By Darren Gutteridge, Dot Net Contributor (originally published at FoulEntertainment.com)
Welcome to the 2018 WWE Statistics Series! Over the past 12 months, I’ve compiled stats on every single show WWE produced. I have no real explanation as to why I started, outside of a vague notion that combining my love of spreadsheets (don’t judge me) with WWE may help me re-engage with the product that I had spent most of 2017 avoiding entirely. And while I’m still not a regular viewer of Raw and Smackdown, collating these stats has certainly helped me keep up.
On Monday, we covered wins and loses, followed by overall matches on Tuesday, “who beat who” on Wednesday, and months of the year yesterday. Today, we’re wrapping things up by looking at titles.
I’ll explain some of the nuances of the stats as we go (you can explore the entire spreadsheet on Google Docs), but I’d first like to thank Cagematch.net for their exhaustive record keeping that helped me start, maintain and double check this mammoth undertaking. Also everyone on ProWrestling.Net for the easy to skim TV reports, which I used in place of watching the shows when my free time was short.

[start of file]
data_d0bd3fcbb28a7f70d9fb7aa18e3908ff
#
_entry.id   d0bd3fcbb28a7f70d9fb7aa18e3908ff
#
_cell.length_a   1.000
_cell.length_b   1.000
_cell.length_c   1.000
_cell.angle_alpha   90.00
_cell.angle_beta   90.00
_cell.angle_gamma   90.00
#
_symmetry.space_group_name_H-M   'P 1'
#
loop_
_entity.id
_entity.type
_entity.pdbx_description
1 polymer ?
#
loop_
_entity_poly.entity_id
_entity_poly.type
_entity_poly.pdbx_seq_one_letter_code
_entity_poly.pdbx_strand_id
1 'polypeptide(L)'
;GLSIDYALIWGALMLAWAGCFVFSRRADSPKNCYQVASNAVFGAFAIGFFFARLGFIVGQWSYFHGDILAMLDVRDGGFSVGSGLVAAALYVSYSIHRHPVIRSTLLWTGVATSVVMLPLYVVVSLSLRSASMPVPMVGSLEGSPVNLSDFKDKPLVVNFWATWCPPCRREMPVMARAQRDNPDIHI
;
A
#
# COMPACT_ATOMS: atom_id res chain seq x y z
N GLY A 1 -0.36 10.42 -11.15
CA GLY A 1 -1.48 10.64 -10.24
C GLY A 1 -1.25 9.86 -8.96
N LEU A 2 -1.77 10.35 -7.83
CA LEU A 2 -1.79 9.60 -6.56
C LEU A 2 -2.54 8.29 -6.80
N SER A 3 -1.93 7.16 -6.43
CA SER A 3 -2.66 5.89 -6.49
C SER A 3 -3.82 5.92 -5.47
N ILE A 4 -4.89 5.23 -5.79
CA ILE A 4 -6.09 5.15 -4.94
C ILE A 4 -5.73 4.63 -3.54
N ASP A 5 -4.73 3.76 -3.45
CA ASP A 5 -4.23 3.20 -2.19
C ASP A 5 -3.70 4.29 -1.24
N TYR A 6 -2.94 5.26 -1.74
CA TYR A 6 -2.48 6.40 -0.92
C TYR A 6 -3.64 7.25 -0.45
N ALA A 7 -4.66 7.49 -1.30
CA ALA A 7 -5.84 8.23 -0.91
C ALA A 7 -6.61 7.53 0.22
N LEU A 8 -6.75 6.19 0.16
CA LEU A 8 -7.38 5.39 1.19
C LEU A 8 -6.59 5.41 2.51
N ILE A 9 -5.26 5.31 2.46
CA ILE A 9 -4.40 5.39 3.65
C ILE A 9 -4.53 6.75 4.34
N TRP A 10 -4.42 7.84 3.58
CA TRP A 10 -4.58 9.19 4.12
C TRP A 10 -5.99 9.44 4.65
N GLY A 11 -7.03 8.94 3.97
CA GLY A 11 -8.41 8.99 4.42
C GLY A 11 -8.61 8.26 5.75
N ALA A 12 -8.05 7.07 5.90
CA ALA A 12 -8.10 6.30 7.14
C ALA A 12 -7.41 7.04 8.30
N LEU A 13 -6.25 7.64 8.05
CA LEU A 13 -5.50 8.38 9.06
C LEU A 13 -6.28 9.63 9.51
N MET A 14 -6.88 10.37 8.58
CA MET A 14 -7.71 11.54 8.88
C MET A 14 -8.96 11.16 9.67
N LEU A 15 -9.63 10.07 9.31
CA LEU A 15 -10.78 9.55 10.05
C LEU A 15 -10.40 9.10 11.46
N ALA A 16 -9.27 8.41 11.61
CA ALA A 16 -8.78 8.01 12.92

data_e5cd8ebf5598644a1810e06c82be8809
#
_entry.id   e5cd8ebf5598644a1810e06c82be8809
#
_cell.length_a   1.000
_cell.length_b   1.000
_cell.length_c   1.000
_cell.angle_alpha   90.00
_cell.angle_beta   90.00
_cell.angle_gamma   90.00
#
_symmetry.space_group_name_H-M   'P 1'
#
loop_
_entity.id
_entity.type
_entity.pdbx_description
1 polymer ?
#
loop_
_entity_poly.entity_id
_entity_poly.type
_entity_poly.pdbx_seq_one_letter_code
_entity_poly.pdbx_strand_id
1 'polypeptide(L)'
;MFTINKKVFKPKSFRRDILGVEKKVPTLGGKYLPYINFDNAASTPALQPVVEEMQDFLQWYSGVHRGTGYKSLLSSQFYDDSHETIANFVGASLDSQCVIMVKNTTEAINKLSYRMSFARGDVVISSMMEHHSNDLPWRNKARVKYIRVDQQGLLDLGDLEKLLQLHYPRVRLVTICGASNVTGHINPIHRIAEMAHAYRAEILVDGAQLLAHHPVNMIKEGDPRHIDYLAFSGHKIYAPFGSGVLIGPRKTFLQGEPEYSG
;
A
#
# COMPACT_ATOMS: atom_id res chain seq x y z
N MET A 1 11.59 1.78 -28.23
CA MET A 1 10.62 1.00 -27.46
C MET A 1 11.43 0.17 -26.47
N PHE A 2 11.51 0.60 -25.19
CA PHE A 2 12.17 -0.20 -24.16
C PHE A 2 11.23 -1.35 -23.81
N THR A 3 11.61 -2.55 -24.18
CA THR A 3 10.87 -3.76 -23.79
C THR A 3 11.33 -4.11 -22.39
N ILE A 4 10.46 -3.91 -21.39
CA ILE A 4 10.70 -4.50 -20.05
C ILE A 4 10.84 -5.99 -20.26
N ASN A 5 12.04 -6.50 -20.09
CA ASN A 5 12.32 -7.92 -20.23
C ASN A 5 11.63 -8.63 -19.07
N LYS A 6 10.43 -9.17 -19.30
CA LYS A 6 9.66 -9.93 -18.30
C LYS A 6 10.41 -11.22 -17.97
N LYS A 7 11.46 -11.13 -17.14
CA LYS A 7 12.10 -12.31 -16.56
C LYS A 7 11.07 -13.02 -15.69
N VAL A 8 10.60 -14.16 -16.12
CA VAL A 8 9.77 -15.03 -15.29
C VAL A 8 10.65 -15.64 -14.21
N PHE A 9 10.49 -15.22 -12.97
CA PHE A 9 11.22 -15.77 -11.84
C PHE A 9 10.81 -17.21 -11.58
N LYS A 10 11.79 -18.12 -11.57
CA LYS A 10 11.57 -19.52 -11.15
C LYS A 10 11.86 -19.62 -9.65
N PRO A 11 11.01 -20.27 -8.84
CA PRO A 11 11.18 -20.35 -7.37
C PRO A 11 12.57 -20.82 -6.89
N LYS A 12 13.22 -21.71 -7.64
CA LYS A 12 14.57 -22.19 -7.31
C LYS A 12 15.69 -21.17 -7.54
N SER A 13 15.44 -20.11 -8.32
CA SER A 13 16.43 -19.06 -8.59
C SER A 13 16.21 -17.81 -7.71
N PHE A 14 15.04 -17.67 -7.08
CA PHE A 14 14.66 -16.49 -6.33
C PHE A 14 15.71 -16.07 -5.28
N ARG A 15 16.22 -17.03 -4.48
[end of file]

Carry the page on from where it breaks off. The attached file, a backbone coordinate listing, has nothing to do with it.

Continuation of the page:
And now, the breakdown.
The following stats are, to the best of my knowledge, accurate. They were taken from every televised WWE show between episode 1284 of Raw on January 1st and episode 1336 of Raw on December 31st. Matches were only counted if they aired on TV or the WWE network, and only if they aired during 2018 (this discounts any events taped in 2018 that won’t air until 2019). Also, any wins or losses that occurred whilst a wrestler wasn’t under WWE contract were not counted (this largely effects NXT UK talent). They had to appear on the roster pages of either the WWE website or Wikipedia (or both) to be counted.
In total, 58 members of the roster held titles in 2018. Only one non-contracted person held gold, which may sound odd, but then you remember that it was Nicholas at WrestleMania. This means a surprisingly high 25% of the roster tasted gold over the course of the year. And of these 58 men and women, only one is no longer with the company – one time Cruiserweight champion and full time desperate hack Enzo Amore.
Below, you’ll see a breakdown of reigns by length of days. I’d like to clarify two things. Firstly, we’re only counting days within the calendar year of 2018. Title reigns like Pete Dunne’s and AJ Styles’ were obviously much longer as they started in 2017, but we’re omitting any days before January 1st 2018. Also, we’re going by taping date, not airing date, for titles that changed hands on pre-taped shows. So British Strong Style had a longer reign on TV than they did in real life.
|Longest/Shortest||Wrestler (Title) – Days|
|Longest||1. Pete Dunne (WWE United Kingdom Title) – 365 days
2. AJ Styles (WWE Title) – 316 days
3. Brock Lesnar (Universal Title, 1st reign) – 231 days
|Shortest||1. Braun Strowman and Nicholas (Raw Tag Team Titles) – 1 day
2. British Strong Style (NXT Tag Team Titles) – 2 days
3. Jinder Mahal (United States Title) – 8 days